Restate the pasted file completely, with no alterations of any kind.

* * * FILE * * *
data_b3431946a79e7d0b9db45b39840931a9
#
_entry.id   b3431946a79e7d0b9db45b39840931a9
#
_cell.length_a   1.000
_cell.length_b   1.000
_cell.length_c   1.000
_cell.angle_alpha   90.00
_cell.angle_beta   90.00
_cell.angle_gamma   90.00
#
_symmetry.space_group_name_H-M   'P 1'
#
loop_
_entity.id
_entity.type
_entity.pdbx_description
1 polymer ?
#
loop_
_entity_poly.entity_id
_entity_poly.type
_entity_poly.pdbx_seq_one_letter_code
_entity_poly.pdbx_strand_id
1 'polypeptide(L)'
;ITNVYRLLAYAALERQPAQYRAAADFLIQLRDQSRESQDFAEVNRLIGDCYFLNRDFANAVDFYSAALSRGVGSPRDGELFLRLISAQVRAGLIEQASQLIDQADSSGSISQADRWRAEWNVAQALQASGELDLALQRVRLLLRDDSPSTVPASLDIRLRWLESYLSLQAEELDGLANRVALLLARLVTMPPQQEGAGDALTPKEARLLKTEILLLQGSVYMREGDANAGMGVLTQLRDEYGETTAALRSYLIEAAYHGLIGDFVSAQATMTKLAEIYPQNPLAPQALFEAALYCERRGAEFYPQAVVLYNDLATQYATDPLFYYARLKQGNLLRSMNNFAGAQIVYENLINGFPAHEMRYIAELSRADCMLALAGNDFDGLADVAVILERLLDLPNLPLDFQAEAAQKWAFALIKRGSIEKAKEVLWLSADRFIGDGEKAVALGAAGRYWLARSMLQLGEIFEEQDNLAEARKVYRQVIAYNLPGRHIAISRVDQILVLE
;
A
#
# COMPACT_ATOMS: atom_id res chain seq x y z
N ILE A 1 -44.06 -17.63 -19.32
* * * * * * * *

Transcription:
data_b3431946a79e7d0b9db45b39840931a9
#
_entry.id   b3431946a79e7d0b9db45b39840931a9
#
_cell.length_a   1.000
_cell.length_b   1.000
_cell.length_c   1.000
_cell.angle_alpha   90.00
_cell.angle_beta   90.00
_cell.angle_gamma   90.00
#
_symmetry.space_group_name_H-M   'P 1'
#
loop_
_entity.id
_entity.type
_entity.pdbx_description
1 polymer ?
#
loop_
_entity_poly.entity_id
_entity_poly.type
_entity_poly.pdbx_seq_one_letter_code
_entity_poly.pdbx_strand_id
1 'polypeptide(L)'
;ITNVYRLLAYAALERQPAQYRAAADFLIQLRDQSRESQDFAEVNRLIGDCYFLNRDFANAVDFYSAALSRGVGSPRDGELFLRLISAQVRAGLIEQASQLIDQADSSGSISQADRWRAEWNVAQALQASGELDLALQRVRLLLRDDSPSTVPASLDIRLRWLESYLSLQAEELDGLANRVALLLARLVTMPPQQEGAGDALTPKEARLLKTEILLLQGSVYMREGDANAGMGVLTQLRDEYGETTAALRSYLIEAAYHGLIGDFVSAQATMTKLAEIYPQNPLAPQALFEAALYCERRGAEFYPQAVVLYNDLATQYATDPLFYYARLKQGNLLRSMNNFAGAQIVYENLINGFPAHEMRYIAELSRADCMLALAGNDFDGLADVAVILERLLDLPNLPLDFQAEAAQKWAFALIKRGSIEKAKEVLWLSADRFIGDGEKAVALGAAGRYWLARSMLQLGEIFEEQDNLAEARKVYRQVIAYNLPGRHIAISRVDQILVLE
;
A
#
# COMPACT_ATOMS: atom_id res chain seq x y z
N ILE A 1 -44.06 -17.63 -19.32